The guard corps’ setbacks are mostly an assortment of minor bruises, strains and soreness, but the extended absence of Markel Brown and Sergey Karasev left us with more questions than answers about the rotation. Last week, Bontemps noted how the rash of injuries has hindered the club’s progress:

Practice time is even more important than game time for coaches during the preseason, and now the Nets could have up to half their expected final roster sitting out, missing valuable time to get comfortable with Hollins’ system. The fact Bargnani, Robinson and Reed are newcomers only makes that transition more difficult.

2. Brook Lopez and Thaddeus Young are the most (or only) dependable pieces

With apologies to veterans Joe Johnson and Jarrett Jack, the most reliable cogs on the 2015-16 roster are clearly Brook Lopez and Thaddeus Young.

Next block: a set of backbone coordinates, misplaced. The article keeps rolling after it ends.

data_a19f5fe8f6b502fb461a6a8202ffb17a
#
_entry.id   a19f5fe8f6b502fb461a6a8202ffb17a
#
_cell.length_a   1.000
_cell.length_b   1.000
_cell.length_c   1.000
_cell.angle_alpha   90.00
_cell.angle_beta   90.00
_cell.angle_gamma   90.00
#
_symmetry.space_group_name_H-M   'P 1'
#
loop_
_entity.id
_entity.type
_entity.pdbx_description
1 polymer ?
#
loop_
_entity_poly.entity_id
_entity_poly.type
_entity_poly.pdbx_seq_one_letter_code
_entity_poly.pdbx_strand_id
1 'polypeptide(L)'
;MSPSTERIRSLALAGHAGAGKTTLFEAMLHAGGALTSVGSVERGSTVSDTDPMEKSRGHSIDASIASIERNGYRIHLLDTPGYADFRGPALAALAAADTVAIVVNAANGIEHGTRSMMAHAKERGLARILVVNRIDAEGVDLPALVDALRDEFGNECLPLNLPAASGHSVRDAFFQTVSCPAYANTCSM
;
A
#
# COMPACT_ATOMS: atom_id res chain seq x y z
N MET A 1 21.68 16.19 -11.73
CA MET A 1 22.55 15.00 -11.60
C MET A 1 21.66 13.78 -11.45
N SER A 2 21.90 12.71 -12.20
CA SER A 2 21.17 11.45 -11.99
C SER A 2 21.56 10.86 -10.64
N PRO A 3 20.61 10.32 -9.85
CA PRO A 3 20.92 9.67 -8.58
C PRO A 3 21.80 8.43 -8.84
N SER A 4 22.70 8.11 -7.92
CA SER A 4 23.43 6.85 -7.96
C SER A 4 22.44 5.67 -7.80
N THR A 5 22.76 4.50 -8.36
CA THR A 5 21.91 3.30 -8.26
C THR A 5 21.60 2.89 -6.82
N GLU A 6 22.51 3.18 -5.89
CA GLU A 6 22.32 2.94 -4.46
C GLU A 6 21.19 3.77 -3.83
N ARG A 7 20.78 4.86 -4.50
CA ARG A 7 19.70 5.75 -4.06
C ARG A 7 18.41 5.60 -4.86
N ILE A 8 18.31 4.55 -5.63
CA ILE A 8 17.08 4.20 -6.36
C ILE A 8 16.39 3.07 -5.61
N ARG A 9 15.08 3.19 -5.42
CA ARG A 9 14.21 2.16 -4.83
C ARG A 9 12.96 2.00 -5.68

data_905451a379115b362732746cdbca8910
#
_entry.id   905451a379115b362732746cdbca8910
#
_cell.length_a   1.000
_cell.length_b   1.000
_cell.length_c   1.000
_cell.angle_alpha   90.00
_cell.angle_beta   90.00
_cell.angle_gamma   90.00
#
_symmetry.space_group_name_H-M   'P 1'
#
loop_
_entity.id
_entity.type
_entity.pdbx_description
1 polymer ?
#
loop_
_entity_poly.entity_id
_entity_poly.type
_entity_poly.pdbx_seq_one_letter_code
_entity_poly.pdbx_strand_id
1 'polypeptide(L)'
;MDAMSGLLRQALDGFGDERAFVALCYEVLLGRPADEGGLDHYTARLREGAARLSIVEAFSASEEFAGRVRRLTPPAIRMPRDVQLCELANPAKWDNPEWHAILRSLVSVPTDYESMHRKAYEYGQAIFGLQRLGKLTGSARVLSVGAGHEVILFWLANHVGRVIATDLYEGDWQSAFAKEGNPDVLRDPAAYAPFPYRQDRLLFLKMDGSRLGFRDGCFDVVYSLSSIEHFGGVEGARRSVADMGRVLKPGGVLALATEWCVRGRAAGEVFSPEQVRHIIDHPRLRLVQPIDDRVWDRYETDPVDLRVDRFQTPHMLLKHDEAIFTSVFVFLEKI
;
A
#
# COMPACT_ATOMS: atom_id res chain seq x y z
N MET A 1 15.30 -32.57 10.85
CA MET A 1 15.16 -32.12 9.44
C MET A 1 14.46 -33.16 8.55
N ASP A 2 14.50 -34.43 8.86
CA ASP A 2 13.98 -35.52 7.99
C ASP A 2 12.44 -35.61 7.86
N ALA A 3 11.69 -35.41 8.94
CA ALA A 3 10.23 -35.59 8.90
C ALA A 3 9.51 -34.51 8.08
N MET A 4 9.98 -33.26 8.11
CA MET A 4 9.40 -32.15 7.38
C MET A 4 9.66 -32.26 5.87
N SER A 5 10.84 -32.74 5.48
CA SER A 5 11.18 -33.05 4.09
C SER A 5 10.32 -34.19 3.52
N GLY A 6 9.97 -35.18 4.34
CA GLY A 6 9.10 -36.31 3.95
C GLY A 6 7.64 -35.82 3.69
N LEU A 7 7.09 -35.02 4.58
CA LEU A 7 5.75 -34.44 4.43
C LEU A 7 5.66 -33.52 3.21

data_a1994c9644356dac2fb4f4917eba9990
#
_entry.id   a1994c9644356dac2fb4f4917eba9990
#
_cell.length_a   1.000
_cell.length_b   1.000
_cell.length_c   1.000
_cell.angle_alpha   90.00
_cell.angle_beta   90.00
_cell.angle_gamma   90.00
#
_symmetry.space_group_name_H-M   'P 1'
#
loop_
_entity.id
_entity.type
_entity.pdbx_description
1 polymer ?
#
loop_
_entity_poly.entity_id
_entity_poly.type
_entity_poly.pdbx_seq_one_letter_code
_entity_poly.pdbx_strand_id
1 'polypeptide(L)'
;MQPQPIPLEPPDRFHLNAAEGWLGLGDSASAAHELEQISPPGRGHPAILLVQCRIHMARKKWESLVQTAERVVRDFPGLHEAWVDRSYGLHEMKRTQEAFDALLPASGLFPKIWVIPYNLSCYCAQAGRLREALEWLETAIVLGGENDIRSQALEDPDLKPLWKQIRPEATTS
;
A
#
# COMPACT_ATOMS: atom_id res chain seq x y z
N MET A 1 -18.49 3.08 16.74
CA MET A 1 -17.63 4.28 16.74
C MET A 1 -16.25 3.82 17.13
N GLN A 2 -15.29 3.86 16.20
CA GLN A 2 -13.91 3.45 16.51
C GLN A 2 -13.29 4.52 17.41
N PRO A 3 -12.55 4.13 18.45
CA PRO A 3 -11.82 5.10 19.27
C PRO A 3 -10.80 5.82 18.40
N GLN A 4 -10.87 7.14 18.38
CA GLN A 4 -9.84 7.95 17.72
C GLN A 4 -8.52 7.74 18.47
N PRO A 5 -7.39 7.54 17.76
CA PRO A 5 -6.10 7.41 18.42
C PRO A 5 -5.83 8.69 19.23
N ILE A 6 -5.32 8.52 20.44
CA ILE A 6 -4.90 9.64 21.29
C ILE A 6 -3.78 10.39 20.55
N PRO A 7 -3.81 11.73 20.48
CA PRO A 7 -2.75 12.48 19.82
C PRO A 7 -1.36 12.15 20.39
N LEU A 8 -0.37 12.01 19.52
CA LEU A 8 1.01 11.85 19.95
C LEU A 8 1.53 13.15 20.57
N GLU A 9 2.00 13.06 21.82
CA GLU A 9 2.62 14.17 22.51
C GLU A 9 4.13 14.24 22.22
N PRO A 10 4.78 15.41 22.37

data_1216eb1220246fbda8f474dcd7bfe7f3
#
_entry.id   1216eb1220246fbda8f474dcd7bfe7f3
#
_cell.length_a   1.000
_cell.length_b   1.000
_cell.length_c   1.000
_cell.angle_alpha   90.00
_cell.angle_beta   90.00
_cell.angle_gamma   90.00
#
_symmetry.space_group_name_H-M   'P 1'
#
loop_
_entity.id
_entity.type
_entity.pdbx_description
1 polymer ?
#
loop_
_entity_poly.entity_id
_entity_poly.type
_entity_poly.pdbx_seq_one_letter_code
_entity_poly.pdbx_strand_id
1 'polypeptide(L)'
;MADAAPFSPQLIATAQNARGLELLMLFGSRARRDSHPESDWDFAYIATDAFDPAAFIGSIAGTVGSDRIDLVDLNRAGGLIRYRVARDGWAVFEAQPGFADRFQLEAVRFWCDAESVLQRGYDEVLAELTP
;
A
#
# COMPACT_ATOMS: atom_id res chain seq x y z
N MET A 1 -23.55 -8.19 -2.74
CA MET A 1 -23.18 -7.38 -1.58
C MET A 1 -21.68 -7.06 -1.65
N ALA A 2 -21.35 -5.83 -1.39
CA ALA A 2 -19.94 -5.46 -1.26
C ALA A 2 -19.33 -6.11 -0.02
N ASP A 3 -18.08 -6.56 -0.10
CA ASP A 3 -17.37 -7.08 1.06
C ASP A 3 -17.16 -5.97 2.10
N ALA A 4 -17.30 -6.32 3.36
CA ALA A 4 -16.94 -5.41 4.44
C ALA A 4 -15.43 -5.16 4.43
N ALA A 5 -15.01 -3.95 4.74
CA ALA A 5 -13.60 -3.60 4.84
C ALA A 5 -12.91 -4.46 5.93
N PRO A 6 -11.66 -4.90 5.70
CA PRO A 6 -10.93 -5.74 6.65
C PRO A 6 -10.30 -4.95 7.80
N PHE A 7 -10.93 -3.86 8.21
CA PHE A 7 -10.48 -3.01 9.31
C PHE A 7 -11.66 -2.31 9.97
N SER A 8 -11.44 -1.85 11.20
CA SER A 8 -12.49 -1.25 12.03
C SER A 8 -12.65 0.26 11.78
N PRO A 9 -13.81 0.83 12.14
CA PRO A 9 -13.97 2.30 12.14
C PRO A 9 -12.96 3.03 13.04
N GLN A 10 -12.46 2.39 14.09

Almost everyone else had underwhelming preseason performances or have unclear roles. The distribution of backcourt minutes, touches and combinations is far from solidified, but in the frontcourt, the Nets do know Lopez and Young will carry the lion’s share of responsibilities.

Lopez didn’t have an eye-popping preseason, but he averaged 23.0 points and 3.8 blocks per 36 minutes. While he’s still a below-average rebounder and a middle-tier defender, it’s great to see he’s healthy and ready to carry the offense. Danny Chau of Grantland.com reported that “Billy King and Lionel Hollins have called Lopez the team’s most explosive player during training camp.” We’re assuming “explosive” refers to the production more than physical burst, but the point is that he’s looking good entering the regular season.

Young took care of business during his five exhibitions as well, posting 17.7 points, 10.7 rebounds and 52 percent shooting per 36 minutes.